Microsoft pledged last December to give European consumers better access to rival Internet browsers in Windows, ending a long antitrust dispute with the European Union.
In March and April, Microsoft is allowing Europeans to select among 12 browsers on almost 200 million old and new personal computers in Europe.
At first sight, Microsoft's browser Choice Screen (www.browserchoice.eu) shows its own Internet Explorer, Mozilla's Firefox, Apple Inc's Safari and Google Inc's Chrome. It is not immediately obvious that the remaining choices are available by scrolling to the right of the Web page.
Makers of those browsers -- Avant Browser, Flock, Green Browser, Maxthon, Slim Browser and Sleipnir -- urged the European Commission in a petition on Thursday to rectify the situation.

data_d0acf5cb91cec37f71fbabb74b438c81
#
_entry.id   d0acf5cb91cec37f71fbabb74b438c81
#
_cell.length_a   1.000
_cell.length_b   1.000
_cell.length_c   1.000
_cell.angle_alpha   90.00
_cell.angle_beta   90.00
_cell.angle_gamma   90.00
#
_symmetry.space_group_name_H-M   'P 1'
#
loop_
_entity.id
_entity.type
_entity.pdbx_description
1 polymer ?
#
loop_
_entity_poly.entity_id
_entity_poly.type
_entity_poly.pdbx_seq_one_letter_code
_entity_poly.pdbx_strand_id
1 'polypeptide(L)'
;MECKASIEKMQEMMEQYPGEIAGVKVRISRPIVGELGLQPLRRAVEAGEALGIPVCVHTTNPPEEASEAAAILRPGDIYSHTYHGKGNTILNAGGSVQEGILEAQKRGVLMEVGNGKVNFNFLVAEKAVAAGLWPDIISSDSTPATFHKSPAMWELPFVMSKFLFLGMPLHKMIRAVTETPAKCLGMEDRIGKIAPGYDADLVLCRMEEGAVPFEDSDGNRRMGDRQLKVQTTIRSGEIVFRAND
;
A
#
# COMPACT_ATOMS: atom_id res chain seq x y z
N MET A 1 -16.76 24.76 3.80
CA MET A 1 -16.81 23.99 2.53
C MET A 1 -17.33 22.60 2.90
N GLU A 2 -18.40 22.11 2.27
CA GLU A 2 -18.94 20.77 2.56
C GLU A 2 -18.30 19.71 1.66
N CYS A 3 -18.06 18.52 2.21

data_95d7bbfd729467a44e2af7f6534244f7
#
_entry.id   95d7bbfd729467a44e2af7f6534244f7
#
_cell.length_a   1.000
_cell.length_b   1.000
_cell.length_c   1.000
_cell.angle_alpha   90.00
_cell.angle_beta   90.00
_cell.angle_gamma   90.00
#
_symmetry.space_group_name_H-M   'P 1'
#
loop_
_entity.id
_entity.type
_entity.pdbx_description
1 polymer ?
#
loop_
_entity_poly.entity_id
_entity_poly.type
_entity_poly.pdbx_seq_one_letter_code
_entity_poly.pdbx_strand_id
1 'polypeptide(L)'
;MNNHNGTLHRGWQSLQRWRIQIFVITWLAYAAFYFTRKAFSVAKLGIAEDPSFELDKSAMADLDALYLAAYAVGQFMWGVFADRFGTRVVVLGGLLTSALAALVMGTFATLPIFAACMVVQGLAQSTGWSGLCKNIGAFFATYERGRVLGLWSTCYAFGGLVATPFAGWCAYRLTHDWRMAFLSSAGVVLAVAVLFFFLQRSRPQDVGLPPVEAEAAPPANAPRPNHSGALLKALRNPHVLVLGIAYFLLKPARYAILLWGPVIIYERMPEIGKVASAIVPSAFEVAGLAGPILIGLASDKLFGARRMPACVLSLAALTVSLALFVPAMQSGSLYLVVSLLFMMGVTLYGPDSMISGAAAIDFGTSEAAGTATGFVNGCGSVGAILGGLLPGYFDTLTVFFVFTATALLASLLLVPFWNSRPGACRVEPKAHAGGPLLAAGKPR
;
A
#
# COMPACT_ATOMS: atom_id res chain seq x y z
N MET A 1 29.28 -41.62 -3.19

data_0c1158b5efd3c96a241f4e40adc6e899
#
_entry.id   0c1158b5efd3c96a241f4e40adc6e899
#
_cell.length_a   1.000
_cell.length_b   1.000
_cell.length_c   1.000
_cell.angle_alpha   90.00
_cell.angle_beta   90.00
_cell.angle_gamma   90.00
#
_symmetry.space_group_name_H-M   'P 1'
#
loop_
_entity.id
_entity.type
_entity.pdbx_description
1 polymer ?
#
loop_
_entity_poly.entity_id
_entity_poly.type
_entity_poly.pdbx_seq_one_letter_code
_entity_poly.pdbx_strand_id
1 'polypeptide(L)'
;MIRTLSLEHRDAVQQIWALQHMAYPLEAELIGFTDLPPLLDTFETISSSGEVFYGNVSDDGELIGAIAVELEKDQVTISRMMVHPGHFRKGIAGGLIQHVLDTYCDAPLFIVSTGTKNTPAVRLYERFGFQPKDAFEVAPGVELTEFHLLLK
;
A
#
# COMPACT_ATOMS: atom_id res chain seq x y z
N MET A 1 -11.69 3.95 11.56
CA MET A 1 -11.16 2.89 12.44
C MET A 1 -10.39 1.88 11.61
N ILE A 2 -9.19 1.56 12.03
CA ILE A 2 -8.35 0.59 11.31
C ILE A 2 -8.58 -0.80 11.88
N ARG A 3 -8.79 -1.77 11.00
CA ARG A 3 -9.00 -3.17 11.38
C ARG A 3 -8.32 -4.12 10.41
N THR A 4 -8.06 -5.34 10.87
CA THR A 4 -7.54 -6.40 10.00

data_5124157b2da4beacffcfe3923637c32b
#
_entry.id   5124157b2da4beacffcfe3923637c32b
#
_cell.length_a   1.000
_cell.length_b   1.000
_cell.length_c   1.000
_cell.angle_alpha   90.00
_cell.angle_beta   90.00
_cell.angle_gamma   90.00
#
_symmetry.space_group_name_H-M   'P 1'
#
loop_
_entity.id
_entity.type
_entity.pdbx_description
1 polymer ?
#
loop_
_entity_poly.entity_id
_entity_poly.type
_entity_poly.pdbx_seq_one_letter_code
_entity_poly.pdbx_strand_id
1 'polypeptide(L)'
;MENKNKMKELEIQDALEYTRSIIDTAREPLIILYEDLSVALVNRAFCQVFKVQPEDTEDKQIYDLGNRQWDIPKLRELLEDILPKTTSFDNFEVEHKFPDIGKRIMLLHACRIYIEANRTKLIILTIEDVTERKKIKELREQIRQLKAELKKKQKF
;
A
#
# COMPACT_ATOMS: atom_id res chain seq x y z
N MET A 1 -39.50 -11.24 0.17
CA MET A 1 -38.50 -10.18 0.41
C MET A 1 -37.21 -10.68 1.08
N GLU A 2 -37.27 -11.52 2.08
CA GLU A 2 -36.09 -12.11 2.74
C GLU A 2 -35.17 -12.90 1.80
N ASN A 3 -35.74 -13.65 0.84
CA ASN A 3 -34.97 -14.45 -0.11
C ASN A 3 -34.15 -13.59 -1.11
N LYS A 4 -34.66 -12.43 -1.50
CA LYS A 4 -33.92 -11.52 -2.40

"We are only requesting the simple addition of any text or design element, that would indicate to an average user that there are choices 'to the right of the visible screen,'" the companies said in the petition.
Microsoft has said the screen was in compliance with the European Commission's decision.
Five largest browsers show directly on the Choice Screen, but smaller vendors say there are no real indication consumers could find more options right to the screen.
"The final Choice Screen design leaves the vast majority of users unaware that there are more than five browsers to choose from," smaller firms said in the petition.